The Journal of Banking
by William M. Gouge,
The Treasury System.
The Treasury Department of the United States Government is in a most shameful condition. In its present condition, it is a disgrace to American statesmanship, and is by far the most bitter fruit of our party divisions. If our financial system be not soon placed on a solid constitutional basis, consequences the most fatal to the peace and durability of the republic must inevitably ensue. --Should war overtake the nation before a proper settlement of the Treasury question is made, the union of the States must be endangered, and the national arm paralyzed from the want of a common measure to test that uniformity of "duties, imposts, and excises throughout the United States" which the constitution requires. For how can the citizens of Massachusetts, or of any other specie paying state be expected to pay their contributions in par currency, when the citizens of all the Southern and South Western States can pay nothing but paper in different states of depreciation. I need say nothing further, and can say nothing stronger to convince any reflecting mind of the absolute necessity of a speedy settlement of the Treasury question, or rather questions, for there is more than one of vital importance. The Government has got to decide where and how the national money is to be kept, and who shall keep it: nay, what constitutes the national money itself is still practically an open question. Not that there is any doubt as to the constitutional injunctions in relation to these matters, or still less as to the law at present on the statute book, imperfect as it may be; but by a course of vicious and illegal practice, a financial chaos has been produced, which requires a thorough and radical reorganization of the system. The legislator has a great task before him, no less than the reconstruction of the most important, as it unquestionably is the most delicate organ of the national government.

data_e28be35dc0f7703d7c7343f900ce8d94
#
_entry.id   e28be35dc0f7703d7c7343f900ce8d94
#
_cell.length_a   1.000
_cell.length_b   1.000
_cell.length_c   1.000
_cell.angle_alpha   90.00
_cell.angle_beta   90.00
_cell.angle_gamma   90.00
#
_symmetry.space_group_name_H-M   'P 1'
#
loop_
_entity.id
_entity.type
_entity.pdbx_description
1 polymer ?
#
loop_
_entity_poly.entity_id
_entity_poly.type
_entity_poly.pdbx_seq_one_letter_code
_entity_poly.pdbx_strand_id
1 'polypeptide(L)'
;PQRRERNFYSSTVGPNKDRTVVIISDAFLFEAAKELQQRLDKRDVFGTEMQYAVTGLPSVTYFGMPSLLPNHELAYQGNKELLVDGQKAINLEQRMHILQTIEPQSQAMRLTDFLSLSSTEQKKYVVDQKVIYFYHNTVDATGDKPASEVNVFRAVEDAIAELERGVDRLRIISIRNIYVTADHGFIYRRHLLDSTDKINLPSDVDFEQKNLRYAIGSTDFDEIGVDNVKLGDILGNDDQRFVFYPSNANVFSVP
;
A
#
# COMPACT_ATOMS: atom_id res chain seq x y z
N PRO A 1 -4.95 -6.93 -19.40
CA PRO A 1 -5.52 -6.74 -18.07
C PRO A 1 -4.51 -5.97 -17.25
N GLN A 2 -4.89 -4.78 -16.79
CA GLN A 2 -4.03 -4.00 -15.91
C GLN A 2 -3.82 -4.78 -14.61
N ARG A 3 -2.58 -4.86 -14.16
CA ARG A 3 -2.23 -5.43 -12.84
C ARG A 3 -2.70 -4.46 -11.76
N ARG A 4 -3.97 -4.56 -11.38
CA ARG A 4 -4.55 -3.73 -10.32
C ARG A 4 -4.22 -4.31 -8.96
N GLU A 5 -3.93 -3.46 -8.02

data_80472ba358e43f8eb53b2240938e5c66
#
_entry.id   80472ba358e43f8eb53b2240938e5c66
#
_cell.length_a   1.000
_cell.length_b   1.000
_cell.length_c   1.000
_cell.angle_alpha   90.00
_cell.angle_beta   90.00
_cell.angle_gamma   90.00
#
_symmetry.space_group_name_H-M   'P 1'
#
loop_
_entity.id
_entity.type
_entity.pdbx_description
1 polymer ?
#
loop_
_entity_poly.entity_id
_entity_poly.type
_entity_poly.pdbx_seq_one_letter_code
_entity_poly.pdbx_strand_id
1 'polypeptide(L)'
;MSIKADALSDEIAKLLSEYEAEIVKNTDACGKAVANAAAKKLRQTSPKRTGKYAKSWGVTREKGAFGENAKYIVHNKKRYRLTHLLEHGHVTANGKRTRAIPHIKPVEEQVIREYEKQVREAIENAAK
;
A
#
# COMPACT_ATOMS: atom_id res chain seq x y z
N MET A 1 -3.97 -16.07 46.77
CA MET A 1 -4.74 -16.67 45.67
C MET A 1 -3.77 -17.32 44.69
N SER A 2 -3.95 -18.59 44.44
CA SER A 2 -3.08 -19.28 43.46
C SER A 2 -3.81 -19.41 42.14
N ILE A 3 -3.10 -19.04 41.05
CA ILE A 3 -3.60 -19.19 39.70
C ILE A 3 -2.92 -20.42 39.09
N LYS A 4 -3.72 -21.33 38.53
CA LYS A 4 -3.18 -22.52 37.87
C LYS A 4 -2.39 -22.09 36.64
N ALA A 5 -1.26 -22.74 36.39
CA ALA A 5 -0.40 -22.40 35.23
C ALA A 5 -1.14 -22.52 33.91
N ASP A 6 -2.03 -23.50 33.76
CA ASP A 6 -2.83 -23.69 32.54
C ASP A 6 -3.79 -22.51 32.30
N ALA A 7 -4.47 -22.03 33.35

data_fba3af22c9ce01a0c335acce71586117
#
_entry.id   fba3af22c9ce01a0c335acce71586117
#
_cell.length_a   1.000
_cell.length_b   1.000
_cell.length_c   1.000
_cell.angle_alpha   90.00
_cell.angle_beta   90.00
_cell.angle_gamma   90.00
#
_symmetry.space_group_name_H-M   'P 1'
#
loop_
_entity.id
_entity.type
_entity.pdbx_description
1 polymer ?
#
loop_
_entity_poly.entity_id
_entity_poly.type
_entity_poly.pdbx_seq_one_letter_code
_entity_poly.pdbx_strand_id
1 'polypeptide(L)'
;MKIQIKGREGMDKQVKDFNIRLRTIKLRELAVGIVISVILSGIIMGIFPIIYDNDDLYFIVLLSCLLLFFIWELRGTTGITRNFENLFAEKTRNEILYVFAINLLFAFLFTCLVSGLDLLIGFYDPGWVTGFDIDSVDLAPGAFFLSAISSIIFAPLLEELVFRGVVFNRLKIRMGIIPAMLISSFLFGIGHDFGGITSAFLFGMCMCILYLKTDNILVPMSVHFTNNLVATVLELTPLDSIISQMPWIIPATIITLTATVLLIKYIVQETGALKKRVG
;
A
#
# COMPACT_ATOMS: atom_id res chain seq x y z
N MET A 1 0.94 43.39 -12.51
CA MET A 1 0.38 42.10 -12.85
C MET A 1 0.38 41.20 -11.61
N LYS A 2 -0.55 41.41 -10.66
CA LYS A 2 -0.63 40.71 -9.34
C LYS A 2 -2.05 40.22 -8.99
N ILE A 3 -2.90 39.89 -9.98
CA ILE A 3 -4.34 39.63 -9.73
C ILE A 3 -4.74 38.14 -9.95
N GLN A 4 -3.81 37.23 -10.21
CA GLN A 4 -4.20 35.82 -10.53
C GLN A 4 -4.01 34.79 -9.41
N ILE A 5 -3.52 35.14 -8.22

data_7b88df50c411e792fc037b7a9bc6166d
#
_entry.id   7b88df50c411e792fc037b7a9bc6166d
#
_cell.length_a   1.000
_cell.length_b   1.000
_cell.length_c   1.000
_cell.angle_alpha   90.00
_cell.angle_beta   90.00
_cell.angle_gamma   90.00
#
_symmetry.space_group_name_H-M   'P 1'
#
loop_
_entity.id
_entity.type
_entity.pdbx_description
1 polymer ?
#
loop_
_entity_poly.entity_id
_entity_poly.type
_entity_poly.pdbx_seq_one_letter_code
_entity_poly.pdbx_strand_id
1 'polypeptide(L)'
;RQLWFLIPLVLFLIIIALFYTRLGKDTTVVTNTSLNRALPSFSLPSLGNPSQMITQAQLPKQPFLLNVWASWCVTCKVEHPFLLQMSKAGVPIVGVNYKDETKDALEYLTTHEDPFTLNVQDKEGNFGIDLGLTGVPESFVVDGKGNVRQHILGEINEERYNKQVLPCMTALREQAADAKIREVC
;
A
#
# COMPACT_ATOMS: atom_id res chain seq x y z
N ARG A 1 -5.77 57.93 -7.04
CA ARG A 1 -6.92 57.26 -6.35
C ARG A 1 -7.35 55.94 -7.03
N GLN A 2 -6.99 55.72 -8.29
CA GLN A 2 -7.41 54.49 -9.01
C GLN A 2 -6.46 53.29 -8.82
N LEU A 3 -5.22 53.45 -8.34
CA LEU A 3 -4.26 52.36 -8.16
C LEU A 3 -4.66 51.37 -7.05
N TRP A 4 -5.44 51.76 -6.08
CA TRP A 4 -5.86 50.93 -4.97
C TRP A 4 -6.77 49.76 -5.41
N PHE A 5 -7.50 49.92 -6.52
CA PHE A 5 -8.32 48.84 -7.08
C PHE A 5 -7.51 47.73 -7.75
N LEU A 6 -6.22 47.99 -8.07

At the present moment, we have, strictly speaking, no treasury. The question now presents itself as it did to the Statesman of 1789; but since that time we have a world of experience which must not be overlooked. With this experience, and with an eye steadily directed both to the object in view, and the principles laid down in the constitution, it will not be difficult to arrive at a satisfactory conclusion. The times are highly favorable to this result. Public opinion, as most decidedly expressed in the late elections, has cleared away what has heretofore been the great stumbling block in financial matters --the National Bank question. It may now be taken as settled that the people will no longer suffer their money to be kept by a company of merchants. The two vetoes were, in fact, but the mere expression of the public will --and what is truly ridiculous, they expressed the secret wishes of a large number of members of Congress, who had given their votes for a bank.
It may be said, too, that the State Bank scheme is even more obnoxious to public opinion. Such is the miserable condition of these institutions, that, south of New York, it would be difficult to find any bank that could give the securities demanded by the old law.